Introduction 11 Radiation on Earth

Planets and moons of our solar systems are exposed to a complex radiation field of galactic and solar origin (Figure 7-02). Galactic Cosmic Radiations (GCR) originate outside of our solar system in previous

This chapter describes the radiation field in space and basic radiobiological mechanisms, and then concentrates on the specific biological responses resulting from exposure of biological systems to the space radiation environment. These responses include the biological effects of the heavy ions of cosmic radiation, and interactions of radiation with the other parameters of spaceflight, above all weightlessness. Comparisons are made with terrestrial findings using particle accelerators on Earth. The cataclysmic events such as supernovae explosions. When they enter our solar system, their energies must be high enough to overcome the deflection by the magnetic fields of the solar wind. Solar Cosmic Radiations (SCR) consist of two components, the low energy solar wind particles that flow constantly from the sun, and the highly energetic Solar Particle Events (SPE) that are emitted from magnetically disturbed regions of the Sun in sporadic bursts.

The surface of the Earth is largely spared from this cosmic radiation due to the deflecting effect of the Earth's magnetic field and the huge shield of 1000 g/m2 provided by the atmosphere. The terrestrial average annual effective dose equivalent from cosmic rays amounts to 0.30 mSv (for definition of units, see Section 3.3 in this Chapter), which is about 100 times lower than that experienced in interplanetary space. Natural radiations from terrestrial radioactive elements and diagnostic medical exposures to radiation increase the total annual effective dose equivalent to about 2.4 mSv. In areas of high concentrations of natural radionuclides, such as Kerala in India, annual dose values up to 13 mSv are reached. The maximum allowed annual dose for radiation workers amounts to 20 mSv. Ordinarily, aggregate background and diagnostic medical levels of radiation as well as the limits for occupational radiation exposure pose little risk to human health. Under this clement level of background radiation our biosphere has flourished since its beginnings about 4 billion years ago.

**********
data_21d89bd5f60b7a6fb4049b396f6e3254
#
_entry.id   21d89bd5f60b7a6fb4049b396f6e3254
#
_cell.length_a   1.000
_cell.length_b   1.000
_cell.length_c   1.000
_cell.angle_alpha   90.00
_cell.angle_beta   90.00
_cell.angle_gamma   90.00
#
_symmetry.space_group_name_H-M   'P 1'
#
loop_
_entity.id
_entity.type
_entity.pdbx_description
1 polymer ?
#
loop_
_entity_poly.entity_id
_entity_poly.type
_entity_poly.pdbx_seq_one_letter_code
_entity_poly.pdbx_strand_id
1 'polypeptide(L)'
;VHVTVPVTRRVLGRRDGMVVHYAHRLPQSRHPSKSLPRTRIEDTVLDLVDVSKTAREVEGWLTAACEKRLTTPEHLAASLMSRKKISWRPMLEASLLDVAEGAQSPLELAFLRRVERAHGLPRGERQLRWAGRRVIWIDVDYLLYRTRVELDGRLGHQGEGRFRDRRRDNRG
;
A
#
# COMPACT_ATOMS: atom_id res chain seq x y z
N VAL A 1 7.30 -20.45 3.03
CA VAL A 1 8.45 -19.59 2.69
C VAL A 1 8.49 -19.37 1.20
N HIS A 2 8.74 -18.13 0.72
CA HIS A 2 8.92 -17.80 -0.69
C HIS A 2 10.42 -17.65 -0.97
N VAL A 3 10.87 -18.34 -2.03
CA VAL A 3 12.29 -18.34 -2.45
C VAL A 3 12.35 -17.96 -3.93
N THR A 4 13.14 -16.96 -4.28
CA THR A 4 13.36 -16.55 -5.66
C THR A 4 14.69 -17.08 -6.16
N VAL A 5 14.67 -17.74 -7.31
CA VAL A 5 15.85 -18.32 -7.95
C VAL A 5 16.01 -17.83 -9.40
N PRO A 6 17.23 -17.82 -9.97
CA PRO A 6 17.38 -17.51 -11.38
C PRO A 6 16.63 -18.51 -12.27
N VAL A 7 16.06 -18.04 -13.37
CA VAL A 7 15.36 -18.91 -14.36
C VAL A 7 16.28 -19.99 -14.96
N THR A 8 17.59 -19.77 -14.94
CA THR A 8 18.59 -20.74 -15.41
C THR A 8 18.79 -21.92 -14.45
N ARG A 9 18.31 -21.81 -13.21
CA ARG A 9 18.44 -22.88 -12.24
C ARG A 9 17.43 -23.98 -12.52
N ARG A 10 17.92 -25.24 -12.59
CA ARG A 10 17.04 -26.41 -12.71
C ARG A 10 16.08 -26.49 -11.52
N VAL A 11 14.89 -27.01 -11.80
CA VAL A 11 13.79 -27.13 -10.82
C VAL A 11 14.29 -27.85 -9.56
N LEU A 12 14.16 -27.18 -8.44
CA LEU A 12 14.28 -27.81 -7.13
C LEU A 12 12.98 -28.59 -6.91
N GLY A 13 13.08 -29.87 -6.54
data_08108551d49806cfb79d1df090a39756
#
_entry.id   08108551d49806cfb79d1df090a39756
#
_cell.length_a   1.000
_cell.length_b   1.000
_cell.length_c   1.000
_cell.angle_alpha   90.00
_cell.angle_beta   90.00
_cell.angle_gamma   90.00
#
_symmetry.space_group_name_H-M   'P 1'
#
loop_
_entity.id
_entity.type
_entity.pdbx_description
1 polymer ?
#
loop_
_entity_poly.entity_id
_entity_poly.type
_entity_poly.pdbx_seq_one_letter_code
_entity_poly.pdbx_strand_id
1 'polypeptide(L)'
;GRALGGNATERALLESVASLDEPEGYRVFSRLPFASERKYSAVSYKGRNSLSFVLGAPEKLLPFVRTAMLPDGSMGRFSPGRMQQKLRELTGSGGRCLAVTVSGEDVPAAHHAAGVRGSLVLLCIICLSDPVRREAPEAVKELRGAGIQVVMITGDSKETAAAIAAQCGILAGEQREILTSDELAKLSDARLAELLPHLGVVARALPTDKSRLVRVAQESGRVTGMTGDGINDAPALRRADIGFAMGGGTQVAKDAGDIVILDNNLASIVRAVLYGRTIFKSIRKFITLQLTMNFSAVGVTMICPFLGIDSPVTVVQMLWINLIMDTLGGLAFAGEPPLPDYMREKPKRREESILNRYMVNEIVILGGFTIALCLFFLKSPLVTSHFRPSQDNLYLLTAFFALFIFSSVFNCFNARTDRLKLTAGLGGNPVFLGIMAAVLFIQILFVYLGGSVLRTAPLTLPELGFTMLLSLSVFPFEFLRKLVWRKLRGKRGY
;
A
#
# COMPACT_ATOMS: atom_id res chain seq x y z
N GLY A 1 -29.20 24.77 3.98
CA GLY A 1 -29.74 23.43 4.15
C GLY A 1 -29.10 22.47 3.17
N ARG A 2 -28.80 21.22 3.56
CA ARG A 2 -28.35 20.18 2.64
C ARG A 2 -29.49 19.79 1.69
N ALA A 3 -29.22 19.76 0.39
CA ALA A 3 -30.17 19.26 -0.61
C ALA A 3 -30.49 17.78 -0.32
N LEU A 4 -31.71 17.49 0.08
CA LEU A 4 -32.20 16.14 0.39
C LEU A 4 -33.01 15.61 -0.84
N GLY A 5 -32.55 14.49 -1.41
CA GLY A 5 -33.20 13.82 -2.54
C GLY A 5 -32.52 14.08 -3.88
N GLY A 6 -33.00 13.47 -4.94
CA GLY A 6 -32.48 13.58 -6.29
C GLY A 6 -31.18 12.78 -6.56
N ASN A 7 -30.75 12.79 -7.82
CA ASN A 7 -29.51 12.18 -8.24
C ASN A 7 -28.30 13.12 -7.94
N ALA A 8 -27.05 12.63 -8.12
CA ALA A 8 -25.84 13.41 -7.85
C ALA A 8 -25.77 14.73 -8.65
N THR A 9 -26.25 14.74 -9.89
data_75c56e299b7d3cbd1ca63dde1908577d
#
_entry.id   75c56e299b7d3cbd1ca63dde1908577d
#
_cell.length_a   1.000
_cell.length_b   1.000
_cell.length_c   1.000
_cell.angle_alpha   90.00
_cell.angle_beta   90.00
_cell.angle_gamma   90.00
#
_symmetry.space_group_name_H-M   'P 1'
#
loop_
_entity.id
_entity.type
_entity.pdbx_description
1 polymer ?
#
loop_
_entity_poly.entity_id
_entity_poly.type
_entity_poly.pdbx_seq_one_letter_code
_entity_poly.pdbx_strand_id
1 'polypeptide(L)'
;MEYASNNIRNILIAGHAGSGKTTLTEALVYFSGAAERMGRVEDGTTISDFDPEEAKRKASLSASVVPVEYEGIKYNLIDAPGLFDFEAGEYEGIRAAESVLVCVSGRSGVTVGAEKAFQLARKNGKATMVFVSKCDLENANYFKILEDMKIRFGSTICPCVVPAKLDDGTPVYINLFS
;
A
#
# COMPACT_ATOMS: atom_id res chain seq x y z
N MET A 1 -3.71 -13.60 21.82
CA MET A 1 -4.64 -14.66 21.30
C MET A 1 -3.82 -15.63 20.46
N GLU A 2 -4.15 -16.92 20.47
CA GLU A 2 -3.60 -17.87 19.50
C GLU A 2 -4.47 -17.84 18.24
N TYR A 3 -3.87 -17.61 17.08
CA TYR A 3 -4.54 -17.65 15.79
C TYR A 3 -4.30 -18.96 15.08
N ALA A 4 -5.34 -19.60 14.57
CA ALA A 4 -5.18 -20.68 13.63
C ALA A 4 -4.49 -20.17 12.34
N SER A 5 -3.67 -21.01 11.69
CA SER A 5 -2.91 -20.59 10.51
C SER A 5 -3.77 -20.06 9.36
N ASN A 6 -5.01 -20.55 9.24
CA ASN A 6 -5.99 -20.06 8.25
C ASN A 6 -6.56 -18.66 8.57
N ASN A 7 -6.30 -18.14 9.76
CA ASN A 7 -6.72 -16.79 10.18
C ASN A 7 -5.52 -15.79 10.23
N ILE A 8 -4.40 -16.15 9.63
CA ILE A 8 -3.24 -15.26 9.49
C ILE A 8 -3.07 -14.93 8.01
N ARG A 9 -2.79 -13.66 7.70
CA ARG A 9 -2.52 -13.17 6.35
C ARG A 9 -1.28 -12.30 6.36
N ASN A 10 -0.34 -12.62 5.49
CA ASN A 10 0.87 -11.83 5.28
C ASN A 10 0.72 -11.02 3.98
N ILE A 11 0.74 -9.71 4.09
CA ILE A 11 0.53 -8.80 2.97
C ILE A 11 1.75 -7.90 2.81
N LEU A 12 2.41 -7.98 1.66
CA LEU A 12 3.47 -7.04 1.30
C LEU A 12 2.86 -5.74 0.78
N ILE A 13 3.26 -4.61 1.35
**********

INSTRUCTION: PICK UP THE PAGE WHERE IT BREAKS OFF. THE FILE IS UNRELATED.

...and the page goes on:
Neutral' particles

^Magnetic solar wind-


Electromagnetic sSjadktimi


Galactic Cosmic Rays

Local interstellar medium

Galactic Cosmic Rays


Figure 7-02. The radiation environment in our solar system.

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